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3 Ways Being a First-Year ACE Teacher is Like Running an Ultramarathon

Tuesday, February 17, 2015

Even for an English teacher, metaphors can be difficult when trying to explain what it's like to be a first-year ACE teacher. But let's give it a shot:

Being a first-year ACE teacher is like running an ultramarathon in a superhero costume that doesn't quite fit yet.superheros

I've certainly never run what's called an "ultramarathon," but there's a legendary and dynamite teacher at Tampa Catholic named Mr. Matthews who runs them fairly regularly, and he's given me the run-down. An "ultramarathon" is a 100-mile race that usually takes around twenty-four hours to complete. It is with extreme humility that I even dare to compare my experience in ACE with his, but there are perhaps several interesting similarities:

1. There's not really any way to train for it.

Before Mr. Matthews ran his first ultramarathon, he said the farthest he'd run was around sixty miles. That's only a bit more than half the total distance. ACE was the same: two quick months of education classes, six weeks of mornings spent in a public summer school classroom, and off you go! There's a limit to how much you can prep for your first days as a teacher—at some point you just have to do it, armed only with a full heart, enthusiasm for your subject material, and a reliable support network.

2. It's a wild ride, with precious moments of runner's high and other (longer) moments of pure exhaustion.

It may be a cliché, but once you're in it, each day is truly an adventure. There are moments of pure ecstatic joy when you are channeling the very spirit of Steinbeck, and other moments of complete exhaustion when you might as well be trying to nail Jell-O to the wall.

Mile Three is an entirely different experience than Mile Fifty-Eight, and Mile Seventy-Nine brings with it a whole host of new joys and challenges. I can hardly remember my first day of teaching any more (though I do remember not being able to eat or sleep for a several days from nervous terror), but the view from February is an entirely different vista, with new fears, thrills, and burdens.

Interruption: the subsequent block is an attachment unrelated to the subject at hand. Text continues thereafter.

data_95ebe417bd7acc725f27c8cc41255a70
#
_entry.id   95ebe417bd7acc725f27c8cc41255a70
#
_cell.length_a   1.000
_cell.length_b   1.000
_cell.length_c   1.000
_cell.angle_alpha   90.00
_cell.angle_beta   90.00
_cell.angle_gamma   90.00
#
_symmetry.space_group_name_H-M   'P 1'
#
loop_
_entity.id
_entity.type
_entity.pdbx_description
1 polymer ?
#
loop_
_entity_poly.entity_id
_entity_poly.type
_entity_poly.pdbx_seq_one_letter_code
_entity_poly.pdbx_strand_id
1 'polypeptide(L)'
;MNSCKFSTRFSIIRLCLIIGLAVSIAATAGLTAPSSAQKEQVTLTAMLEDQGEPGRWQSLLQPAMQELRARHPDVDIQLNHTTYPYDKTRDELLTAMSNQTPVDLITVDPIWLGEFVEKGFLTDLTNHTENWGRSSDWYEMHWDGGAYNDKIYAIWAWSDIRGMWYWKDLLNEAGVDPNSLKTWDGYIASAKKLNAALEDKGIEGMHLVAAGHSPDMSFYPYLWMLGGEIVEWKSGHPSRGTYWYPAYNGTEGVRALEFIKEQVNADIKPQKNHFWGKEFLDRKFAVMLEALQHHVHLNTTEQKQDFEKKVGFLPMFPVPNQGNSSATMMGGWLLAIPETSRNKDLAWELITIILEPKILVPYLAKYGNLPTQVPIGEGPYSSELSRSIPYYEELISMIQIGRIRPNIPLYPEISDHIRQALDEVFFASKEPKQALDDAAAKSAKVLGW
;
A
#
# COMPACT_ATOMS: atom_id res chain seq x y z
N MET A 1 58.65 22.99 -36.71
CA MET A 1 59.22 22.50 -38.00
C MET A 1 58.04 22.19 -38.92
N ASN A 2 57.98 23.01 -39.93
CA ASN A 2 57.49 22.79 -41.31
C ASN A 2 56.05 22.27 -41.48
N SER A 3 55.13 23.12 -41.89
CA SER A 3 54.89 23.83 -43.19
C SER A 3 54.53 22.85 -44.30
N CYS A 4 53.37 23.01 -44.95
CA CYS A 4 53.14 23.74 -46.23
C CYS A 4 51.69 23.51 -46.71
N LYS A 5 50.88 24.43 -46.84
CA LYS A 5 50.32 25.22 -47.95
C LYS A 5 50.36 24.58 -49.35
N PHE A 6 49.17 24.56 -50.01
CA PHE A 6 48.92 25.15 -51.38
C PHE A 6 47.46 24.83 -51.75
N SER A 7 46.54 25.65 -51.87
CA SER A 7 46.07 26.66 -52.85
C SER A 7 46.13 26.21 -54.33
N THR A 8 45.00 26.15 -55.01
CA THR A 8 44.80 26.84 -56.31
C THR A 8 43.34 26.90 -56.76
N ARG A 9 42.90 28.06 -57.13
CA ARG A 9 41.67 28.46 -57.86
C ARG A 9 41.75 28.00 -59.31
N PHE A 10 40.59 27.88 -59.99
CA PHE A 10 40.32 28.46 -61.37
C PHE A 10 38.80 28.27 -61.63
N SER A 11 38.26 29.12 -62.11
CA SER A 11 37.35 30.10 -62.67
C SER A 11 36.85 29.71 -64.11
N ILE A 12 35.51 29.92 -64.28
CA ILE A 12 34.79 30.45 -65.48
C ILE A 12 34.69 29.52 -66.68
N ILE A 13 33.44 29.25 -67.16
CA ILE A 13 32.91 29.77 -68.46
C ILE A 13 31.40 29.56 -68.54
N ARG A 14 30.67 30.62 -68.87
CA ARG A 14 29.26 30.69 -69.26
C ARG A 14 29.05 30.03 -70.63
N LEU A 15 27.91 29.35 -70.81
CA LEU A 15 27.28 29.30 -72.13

3. You may feel alone, but really, you're not.

As you can imagine, Mr. Matthews talked about the unique experience of being "alone with your thoughts" for 100 miles. But although physically alone, a runner apparently draws on all the people who wander into his or her mind's eye for strength and motivation.

This feeling comes in teaching, as well—sometimes I feel like it's just "little me," in a classroom in Florida, hundreds of miles away from anything or anyone familiar. But it's not. The greatest gift of ACE is community. Even though I met some of my community members mere months ago, I lean on them like family. They are, along with my students, reminders of God's presence, and I am never truly alone.

But what about that superhero costume I mentioned in the beginning? I said it didn't quite fit yet. It's too large—a first-year teacher has to grow into his or her role as "superhero." You're dressed, doing your best, and maybe you've fooled some people, but it's not really you yet.

Not that it's insincere in any way, it's just a little ramshackle, like when you look in the mirror some mornings, see yourself in "teacher clothes," and feel a bit ridiculous. But you're growing, and eventually the costume you wear will be an authentic representation of who and what you are in your classroom—an everyday hero.

In the end, neither an ultramarathon nor your first year as an ACE teacher is about winning. Massive challenges like these are instead about becoming your best self. While the finish line is always in sight at the end of a race, and the end of my first year of teaching is within grasp in June, it has never been about that. As Thomas Merton said, "There is no being Christian. There is only becoming Christian." What is true of living Christianity is equally true about first-year teaching.

To all my students: even though I am writing this on a dark bus on the way home from a lacrosse tournament, and you are singing "Livin' on a Prayer" at the top of your lungs and sounding mildly ridiculous, I run for you.

Interested in participating in this year's ACE Marathon in Denver on May 17th, 2015? Click here to register or pledge your support for the ACE runners!